• The world-building is non-existent: we hardly see what “magic” means in this world; the author breaks her own universe rules; there is no sense of wonder because the story is preoccupied with itself.

Not only does the book fail to meet many of my criteria for strong storytelling, but on top of than that, it also feels like a blatant rip-off of Avatar: The Last Airbender (the original animated series). People can cast spells with specific elements (including blood)? Though it was thought impossible, the protagonist in this book is somehow able to master other elements as well (that’s in book 3 of the series)? Um…no.

It’s safe to say that I won’t be reading the rest of the series, which is a bummer because I’m in the mood for alternatives to Harry Potter. If you have any suggestions, please leave them in the comments below!

wildwood

Update: books bought in the last three days!

The wonderful thing about having your boyfriend in town is that every day becomes a “treat yo’ self” kind of day, or in my case, a “treat yo’ shelf” kind of day.

Two cities, three days, four bookstores, and thirteen books later, I present to you: my recent loot.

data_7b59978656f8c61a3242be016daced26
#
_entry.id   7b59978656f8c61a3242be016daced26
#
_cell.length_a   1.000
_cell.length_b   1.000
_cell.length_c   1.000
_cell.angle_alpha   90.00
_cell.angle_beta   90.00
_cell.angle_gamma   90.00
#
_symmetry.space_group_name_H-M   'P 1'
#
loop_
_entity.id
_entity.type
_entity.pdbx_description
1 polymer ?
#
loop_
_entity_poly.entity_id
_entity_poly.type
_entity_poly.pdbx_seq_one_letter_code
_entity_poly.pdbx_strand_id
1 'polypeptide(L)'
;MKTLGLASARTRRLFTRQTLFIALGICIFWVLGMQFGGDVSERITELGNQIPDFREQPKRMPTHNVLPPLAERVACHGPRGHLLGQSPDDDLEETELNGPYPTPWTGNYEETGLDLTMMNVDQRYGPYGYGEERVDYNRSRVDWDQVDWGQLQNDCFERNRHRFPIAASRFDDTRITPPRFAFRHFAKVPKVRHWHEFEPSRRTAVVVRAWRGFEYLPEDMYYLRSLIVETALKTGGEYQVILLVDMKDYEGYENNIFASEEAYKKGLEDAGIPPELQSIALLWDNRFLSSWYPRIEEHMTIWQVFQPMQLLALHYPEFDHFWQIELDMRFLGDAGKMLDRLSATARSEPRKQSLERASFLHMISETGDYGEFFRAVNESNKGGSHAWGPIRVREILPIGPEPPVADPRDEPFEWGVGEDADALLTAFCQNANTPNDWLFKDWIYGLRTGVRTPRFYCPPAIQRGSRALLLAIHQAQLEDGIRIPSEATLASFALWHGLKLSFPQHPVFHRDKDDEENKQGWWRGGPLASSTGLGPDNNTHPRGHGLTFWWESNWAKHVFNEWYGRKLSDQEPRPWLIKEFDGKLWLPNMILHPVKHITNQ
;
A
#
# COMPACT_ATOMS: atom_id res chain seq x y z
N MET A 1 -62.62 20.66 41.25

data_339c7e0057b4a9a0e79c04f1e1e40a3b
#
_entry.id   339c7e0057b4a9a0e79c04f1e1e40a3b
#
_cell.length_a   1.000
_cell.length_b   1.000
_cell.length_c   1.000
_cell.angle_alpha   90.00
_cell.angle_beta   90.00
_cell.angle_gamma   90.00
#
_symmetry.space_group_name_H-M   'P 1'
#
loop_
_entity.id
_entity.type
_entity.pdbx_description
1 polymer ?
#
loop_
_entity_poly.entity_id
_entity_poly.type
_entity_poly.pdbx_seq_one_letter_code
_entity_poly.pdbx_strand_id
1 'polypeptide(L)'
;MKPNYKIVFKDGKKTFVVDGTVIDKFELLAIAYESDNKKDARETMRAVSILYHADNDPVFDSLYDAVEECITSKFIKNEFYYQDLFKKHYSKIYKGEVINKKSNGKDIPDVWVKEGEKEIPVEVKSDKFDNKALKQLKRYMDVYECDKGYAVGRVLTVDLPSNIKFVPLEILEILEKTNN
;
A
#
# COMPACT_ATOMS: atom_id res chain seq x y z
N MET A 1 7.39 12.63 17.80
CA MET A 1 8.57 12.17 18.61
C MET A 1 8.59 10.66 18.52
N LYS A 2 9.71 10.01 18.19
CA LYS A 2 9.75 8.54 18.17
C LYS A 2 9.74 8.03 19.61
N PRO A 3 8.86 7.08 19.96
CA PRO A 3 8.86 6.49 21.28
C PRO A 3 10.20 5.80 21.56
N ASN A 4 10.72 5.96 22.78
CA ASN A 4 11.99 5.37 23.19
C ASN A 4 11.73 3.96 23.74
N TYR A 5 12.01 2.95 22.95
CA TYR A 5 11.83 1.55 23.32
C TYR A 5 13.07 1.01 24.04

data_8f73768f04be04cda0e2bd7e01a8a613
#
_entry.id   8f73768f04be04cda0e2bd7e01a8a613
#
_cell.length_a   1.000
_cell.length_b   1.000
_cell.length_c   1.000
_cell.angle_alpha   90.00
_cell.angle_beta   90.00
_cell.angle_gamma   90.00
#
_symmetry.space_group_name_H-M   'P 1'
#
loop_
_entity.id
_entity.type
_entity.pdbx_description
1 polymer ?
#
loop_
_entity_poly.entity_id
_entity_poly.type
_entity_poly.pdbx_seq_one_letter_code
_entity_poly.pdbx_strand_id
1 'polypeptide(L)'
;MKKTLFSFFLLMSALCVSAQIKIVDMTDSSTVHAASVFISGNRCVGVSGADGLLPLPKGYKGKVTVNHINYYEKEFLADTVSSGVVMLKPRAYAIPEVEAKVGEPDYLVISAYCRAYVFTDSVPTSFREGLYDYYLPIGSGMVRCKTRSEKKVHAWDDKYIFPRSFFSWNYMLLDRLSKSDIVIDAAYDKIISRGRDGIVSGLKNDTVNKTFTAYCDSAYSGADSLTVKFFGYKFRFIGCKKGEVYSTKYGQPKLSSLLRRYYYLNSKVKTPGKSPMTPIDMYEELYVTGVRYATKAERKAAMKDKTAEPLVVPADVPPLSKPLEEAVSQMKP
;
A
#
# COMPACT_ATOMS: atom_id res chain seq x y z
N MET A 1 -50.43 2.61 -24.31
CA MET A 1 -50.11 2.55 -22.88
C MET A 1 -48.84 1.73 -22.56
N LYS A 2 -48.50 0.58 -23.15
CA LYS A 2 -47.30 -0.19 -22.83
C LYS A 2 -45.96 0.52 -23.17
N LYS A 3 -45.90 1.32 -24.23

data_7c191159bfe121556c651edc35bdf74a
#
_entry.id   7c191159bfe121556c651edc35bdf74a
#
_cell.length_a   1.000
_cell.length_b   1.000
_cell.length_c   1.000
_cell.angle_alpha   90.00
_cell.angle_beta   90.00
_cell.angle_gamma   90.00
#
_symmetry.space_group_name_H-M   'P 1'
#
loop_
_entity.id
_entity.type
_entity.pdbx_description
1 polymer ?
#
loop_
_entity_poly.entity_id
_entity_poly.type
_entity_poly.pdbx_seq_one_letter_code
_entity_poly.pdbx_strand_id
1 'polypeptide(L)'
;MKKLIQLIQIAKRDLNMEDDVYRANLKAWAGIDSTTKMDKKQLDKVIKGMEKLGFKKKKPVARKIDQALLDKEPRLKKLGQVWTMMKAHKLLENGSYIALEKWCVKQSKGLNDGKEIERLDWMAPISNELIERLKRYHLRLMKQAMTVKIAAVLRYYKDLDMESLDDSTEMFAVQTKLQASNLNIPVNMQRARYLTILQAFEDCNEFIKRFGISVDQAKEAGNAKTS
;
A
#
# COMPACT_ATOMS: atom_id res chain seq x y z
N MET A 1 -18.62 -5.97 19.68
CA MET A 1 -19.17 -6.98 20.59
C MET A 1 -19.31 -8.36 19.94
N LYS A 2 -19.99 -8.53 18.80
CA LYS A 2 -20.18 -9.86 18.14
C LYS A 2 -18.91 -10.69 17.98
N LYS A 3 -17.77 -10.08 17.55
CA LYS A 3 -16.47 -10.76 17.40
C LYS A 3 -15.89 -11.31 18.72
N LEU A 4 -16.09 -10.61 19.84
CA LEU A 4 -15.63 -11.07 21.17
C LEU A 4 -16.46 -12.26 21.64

Powell’s City of Books (Portland, OR)

On Sunday I spent a good chunk of time exploring the many lovely floors of Powell’s City of Books in Portland, Oregon (I would be lying if I said the distance to Powell’s didn’t factor in my decision to attend school in Washington).

This bookstore is fantastic in more ways than one, but I especially appreciated how they tagged books written by Writers of Color (WOC) throughout the store. Given my reading goals this year, it made it easier to head for the content I was really interested in.

Continue reading “Update: books bought in the last three days!”

A coffee and a giant

Making my way through book #2

Finished reading my first book of the year!

Rating: 🌴 Island collection

boy-snow-bird

Thoughts?

Blog at WordPress.com.

Up ↑

%d bloggers like this: